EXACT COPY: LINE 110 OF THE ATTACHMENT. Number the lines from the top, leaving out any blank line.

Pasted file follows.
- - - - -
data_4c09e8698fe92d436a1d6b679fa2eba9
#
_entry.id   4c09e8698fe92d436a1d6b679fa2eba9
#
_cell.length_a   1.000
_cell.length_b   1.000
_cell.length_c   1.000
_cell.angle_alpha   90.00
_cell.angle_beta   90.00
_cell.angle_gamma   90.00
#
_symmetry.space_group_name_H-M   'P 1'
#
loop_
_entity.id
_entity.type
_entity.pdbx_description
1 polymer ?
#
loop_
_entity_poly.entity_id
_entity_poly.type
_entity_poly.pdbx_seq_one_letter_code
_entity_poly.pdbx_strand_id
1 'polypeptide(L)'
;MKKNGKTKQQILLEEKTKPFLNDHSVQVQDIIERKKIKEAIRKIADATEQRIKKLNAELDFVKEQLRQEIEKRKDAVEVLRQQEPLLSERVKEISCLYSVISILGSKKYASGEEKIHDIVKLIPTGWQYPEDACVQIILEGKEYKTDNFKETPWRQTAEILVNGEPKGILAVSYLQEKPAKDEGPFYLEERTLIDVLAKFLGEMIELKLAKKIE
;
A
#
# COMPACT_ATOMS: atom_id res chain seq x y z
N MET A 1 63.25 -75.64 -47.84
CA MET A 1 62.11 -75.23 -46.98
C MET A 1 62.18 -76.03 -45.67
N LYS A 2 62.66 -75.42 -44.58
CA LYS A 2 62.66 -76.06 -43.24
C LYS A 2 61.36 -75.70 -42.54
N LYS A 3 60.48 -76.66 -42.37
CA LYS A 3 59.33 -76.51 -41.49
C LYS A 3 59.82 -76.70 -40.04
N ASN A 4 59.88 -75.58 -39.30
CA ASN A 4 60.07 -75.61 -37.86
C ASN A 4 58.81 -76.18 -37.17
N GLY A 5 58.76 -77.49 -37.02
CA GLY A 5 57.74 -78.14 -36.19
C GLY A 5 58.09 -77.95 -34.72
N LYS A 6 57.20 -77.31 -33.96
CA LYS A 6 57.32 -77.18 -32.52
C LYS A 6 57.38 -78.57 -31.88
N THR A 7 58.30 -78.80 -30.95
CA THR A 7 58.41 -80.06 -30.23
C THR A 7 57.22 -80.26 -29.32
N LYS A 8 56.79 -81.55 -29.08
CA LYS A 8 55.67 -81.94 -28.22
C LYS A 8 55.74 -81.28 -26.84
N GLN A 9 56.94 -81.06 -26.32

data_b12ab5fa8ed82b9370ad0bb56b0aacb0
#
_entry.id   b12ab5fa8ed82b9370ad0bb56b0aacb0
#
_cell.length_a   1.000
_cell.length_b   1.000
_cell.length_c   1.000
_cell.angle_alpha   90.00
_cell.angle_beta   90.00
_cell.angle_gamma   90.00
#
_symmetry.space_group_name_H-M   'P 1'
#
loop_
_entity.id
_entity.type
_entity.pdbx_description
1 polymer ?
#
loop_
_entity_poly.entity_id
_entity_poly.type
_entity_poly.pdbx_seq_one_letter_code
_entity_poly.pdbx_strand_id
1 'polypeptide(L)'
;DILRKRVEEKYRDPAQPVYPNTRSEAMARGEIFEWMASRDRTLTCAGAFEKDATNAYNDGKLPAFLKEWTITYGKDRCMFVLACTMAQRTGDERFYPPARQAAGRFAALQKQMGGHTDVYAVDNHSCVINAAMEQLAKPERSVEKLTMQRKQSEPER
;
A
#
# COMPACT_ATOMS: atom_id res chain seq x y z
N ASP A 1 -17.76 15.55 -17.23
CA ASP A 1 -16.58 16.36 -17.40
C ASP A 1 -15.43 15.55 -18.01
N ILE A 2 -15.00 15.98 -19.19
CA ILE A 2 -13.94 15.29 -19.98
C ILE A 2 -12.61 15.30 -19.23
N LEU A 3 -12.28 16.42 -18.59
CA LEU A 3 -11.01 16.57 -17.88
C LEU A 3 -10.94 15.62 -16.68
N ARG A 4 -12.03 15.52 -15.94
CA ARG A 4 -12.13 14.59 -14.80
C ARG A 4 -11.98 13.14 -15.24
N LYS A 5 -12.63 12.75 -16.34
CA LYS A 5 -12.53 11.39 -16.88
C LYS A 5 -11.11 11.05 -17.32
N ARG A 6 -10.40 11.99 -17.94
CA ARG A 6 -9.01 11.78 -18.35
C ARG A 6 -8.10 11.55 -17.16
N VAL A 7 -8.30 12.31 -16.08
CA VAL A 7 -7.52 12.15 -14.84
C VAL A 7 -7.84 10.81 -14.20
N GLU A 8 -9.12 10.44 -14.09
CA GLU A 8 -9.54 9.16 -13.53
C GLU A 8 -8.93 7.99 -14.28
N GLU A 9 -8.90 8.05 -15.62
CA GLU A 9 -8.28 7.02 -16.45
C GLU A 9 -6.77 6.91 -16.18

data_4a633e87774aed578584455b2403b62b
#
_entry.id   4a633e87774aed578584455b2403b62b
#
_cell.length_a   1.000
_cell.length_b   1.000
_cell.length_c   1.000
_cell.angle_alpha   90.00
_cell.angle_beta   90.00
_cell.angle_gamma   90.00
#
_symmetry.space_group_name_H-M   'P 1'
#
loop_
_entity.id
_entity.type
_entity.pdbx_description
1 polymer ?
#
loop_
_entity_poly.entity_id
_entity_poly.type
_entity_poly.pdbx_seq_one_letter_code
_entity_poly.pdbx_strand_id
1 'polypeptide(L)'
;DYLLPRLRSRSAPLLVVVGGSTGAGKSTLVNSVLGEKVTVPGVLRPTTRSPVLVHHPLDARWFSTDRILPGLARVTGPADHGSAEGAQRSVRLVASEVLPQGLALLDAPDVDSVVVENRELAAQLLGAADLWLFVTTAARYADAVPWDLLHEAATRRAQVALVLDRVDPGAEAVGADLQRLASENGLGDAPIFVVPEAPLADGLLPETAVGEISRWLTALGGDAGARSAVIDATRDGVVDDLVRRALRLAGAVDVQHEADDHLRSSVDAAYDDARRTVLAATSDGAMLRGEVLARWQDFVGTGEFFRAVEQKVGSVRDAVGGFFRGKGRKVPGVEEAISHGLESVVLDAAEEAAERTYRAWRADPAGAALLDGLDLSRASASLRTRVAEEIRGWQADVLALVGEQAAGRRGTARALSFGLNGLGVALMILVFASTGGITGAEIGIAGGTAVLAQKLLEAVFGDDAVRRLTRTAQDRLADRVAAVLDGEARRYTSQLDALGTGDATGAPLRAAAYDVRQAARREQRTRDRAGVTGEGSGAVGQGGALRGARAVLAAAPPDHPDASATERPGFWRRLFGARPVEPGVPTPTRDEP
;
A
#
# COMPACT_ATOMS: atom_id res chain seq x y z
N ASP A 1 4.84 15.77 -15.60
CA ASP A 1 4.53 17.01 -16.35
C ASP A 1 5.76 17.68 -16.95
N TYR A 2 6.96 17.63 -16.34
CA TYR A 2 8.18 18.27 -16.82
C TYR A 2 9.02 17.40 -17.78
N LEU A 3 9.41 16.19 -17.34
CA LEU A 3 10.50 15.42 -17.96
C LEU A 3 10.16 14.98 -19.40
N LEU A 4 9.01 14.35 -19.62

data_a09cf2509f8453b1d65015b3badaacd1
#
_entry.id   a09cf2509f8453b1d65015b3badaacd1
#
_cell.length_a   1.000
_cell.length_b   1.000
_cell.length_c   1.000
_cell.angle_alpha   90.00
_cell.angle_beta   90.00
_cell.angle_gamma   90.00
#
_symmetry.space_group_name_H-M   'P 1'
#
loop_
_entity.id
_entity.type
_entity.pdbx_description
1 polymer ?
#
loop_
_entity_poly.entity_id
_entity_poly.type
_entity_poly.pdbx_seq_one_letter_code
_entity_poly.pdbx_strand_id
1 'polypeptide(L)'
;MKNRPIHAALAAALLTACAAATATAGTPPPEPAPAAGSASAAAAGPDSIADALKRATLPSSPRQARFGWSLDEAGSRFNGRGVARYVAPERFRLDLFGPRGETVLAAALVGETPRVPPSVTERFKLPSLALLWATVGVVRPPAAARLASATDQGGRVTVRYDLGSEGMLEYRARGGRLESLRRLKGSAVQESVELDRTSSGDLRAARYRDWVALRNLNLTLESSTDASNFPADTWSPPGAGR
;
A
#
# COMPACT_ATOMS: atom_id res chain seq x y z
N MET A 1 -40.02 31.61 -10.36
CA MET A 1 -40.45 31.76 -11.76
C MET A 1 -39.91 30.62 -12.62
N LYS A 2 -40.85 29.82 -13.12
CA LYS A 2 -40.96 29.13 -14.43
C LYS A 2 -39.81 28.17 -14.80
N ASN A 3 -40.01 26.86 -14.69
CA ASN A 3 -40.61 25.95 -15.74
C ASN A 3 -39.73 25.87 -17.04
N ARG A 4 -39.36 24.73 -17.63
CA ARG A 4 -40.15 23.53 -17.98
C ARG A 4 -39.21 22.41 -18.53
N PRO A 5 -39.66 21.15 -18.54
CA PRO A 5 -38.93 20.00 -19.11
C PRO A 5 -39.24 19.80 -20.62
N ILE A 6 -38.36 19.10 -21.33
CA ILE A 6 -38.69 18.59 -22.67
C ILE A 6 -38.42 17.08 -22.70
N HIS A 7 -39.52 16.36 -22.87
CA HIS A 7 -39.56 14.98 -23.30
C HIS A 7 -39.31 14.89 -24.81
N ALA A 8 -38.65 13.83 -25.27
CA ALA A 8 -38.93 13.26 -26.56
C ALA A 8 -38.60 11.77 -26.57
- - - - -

N GLU A 9 -8.90 8.05 -15.62